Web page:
How does it work?
This modelling technique involves capturing a physical object and transforming it into a 3D digital file. To do this, we rely on contactless scanning sensors.
By measuring the positioning of a point cloud, these devices are able to analyze the volumes, colours, and textures of objects. Then, with the aid of computer software, the result of the image capture immediately appears on the screen. It then becomes possible to save the file in the form of a synthetic image and use it according to your needs. 3D scanning very faithfully reproduces all the details of the object, in addition to creating a high-definition file.
We can therefore say that this is an innovative technique that lets you observe and transform the object in question, regardless of its shape and size, before moving on to the very specific manufacturing steps.
There are many fields where 3D scanning may prove useful – in particular, the arts, geology, restoring objects, product development, creating moulds and custom objects, and reverse engineering.
The first use worth noting: manufacturing prototypes. During the design process of an object, it’s necessary to create a piece that will serve as a model from which to work during the research and development period. The prototype is often used over the course of a new product’s development or quality control phases.
This model allows you to test several concepts of the same object and make modifications without having to go through complex procedures. Changes can be made to the 3D image using different software. The alterations are therefore temporary and can be revised until you achieve the optimal result.
3D scanning has quickly been adopted by visual artists, particularly sculptors. Previously, these artists would have to spend days – even weeks – building models out of wax, clay, plaster, or wood. With the tools and software that are currently available, this same model can quickly be created from a drawing or mock-up of any size.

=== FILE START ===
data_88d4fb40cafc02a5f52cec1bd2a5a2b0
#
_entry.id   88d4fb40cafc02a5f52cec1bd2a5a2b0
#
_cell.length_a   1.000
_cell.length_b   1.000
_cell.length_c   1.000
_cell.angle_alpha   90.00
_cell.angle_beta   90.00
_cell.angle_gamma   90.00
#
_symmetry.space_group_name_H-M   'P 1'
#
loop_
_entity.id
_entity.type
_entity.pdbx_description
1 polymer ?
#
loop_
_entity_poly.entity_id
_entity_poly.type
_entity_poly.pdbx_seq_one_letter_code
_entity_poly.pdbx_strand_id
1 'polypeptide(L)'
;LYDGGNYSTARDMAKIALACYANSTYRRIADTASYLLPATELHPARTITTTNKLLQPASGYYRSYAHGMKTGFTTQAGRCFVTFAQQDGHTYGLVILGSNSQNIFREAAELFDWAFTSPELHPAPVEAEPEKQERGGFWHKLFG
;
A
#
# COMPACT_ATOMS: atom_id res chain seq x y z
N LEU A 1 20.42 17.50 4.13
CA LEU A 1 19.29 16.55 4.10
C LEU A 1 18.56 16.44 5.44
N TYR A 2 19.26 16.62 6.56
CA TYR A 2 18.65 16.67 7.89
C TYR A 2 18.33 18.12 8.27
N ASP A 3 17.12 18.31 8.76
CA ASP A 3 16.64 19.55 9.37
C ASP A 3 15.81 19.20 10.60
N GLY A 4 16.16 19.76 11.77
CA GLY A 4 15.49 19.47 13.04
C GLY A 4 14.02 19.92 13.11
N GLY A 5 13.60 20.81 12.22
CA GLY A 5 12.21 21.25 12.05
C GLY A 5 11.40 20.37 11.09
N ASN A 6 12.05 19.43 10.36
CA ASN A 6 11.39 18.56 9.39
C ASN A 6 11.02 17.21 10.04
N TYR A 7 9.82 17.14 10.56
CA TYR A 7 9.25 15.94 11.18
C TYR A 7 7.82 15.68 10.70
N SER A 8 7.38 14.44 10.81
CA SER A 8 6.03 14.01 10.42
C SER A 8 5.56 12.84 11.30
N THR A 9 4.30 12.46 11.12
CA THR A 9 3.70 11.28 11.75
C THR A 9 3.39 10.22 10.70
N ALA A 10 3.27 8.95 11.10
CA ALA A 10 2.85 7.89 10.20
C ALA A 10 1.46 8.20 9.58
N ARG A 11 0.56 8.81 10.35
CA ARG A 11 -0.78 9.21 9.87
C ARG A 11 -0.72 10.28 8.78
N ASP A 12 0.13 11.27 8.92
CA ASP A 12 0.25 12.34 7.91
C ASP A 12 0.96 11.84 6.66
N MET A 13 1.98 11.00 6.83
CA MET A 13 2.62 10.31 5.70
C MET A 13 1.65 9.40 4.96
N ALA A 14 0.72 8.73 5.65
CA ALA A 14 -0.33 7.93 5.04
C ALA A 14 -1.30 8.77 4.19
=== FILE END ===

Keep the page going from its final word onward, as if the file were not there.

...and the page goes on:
Modelling is also often used in creating video games, in architectural plans, and on film sets. In this case, the real object is designed to become a virtual object. The next steps are completed entirely on computer.
Previously, creating models required a great deal of time and money. With the technological tools available these days, this procedure has become very fast indeed. This phase, which many artists perceive as being the least stimulating part of the creative process, is therefore virtually eliminated, and you can quickly move on to the next steps.
The demand for custom objects has increased considerably over the last few years. In the past, adapting an object to suit particular needs generally involved a complex process that was costly in both time and money. The field of dentistry is a good example. Using a digital scanner, it’s possible to create very precise models dedicated to the production of custom orthotics or prosthetics.
This property also proves very useful in many industrial fields, including transportation and architecture.